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Re: American Aberdeen Angus/Lowline angus

Post by Jeanne - Simme Valley » Tue Jul 16, 2019 2:22 pm

It took me some digging, because all the articles you pull up when researching, CONVENIENTLY, EXCLUDE the following paragraphs:
http://www.ngaherelodge.com/wp-content/ ... -Paper.pdf
"The protein conversion performance of the High Line and Low Line animals was monitored
on an individual basis, and then recorded. The Trangie Research Centre concluded that the
High Line animals were about five percent more efficient converters of grass to meat than
the Low Line.
Nevertheless, the computer printouts which showed the best performers
were High Lines and the least effective performers were Low Lines
, also showed that for the
great bulk of High Lines and Low Lines their efficiency as protein converters were much the
same. "
"The NSW Agricultural Department was proposing to terminate the experiment, sending the cattle
from the trial to abattoirs for slaughter but after some hesitation, and after strong representation,

complete dispersal sales were held at Glen Innes and at Trangie and the cattle were sold into private
ownership. "

I am not saying they are not useful in a nitch market. I am just stating what the REAL story behind them is. The only reason I knew this, was I have a good friend that has family in NZ & Australia. He told me the real story.
Simply put, they were destined to be destroyed, but somebody wanted them, so they put them up for auction.
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Re: American Aberdeen Angus/Lowline angus

Post by Son of Butch » Tue Jul 16, 2019 5:18 pm

Very interesting Jeanne, thanks for the link.
A 19 year study (1974 - 1993) is impressive.
For lowlines to be able to come close to holding their own pound for pound verses the best.....
(Angus of course :) ).... speaks well of them.

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Re: American Aberdeen Angus/Lowline angus

Post by Jeanne - Simme Valley » Tue Jul 16, 2019 5:37 pm

Correct - but all their hype is how efficient they are.
Whether you have an 800# cow or a 1400#, you have the same amount of YOUR TIME invested in them. They only give you one calf per year.
We all strive for that ONE calf per cow to pay the years expense for that cow and MAKE A PROFIT. Lowline will have the same vaccine cost, equipment cost, vet cost, etc. This starts to put quite a burden on that calf making a profit. Selling PB cattle of any breed takes a lot of years invested in REPUTATION.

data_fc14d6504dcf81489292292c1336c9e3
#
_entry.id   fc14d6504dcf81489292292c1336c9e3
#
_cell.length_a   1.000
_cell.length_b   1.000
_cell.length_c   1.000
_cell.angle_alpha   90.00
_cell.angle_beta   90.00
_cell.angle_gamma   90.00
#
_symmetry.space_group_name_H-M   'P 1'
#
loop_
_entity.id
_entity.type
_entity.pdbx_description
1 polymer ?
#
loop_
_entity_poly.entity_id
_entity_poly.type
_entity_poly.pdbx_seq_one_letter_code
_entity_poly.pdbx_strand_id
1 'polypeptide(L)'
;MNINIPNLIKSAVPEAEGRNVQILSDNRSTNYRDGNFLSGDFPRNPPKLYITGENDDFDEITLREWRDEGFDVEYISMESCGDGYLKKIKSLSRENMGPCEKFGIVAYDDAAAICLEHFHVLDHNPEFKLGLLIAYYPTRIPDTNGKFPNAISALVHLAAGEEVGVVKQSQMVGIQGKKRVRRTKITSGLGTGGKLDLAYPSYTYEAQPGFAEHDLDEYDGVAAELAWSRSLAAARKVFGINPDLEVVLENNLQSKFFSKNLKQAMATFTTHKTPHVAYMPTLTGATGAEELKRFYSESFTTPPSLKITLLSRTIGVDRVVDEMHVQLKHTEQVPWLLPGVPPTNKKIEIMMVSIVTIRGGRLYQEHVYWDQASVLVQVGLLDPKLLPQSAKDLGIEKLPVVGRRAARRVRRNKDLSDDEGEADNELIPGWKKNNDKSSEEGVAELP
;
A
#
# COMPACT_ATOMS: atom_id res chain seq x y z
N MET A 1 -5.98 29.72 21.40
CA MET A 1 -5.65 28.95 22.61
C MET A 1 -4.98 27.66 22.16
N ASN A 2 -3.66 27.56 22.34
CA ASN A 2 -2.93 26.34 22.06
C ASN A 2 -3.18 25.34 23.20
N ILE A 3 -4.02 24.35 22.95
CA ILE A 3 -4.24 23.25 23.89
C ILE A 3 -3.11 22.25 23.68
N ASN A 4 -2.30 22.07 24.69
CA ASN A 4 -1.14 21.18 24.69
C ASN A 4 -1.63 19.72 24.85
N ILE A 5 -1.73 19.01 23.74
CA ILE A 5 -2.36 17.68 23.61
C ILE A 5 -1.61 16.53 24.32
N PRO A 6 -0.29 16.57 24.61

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Re: American Aberdeen Angus/Lowline angus

Post by sme.misfit.farms » Wed Jul 17, 2019 12:08 pm

We have a herd of 12 of them, ranging from fullbloods, purebreds, to the moderators. I would never take one to the sale barn because you would not come out very well from it. We've sold some cattle to future breeders, and we just butchered our first one to sell and her halves went quick because people didn't want as much meat as the larger steer we butchered.

Lazy G Lowlines is the big contributor to the red bulls in the states with some more cropping up recently all over.

It is very frustrating that the breed association doesn't do EPD's, although I know some of the board members are pushing it, but there's a lot of back and forth. I get the genetic profiles done from Neogen on all my fullbloods to compare my herd.

We've started using a classic sized polled hereford and we just purchased a mini hereford to see what the cross comes out. The classic size had a really nice calf this year.

Some people have been upping the size on their herd to help cross sell into the commercial guys looking to moderate their herd frame quicker.

I do not push that they are more efficient at converting feed to beef, I state that we're not growing all that air under them. Also it's much easier for me to move, because our larger steer learned he could out power me quick. These little guys don't give me too much garbage when moving them or putting them in the chute. One does, but she's a mutt that ends up pregnant every time I go to cull.

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Re: American Aberdeen Angus/Lowline angus

Post by Angus86 » Wed Jul 17, 2019 4:21 pm

People who have already committed to this breed will likely defend the pros listed on most websites in regards to their efficiency. I find it quite funny they omitted the truth.

Either way to each their own I just would hate to find that niche market of homesteaders looking for one or maybe two “mini” cattle.

Loading cattle buyers are looking for and selling the whole lot just seems so much more convenient when it comes time to sell.

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Re: American Aberdeen Angus/Lowline angus

Post by Allenw » Thu Jul 18, 2019 7:53 am

They're an idea I kicked around a bit in the past. I've seen some that looked to be good cattle and some are raising them in decent numbers. They should work for grass fed or grain finished freezer beef operation. They're too small to fit well into normal market channels though with out beimg docked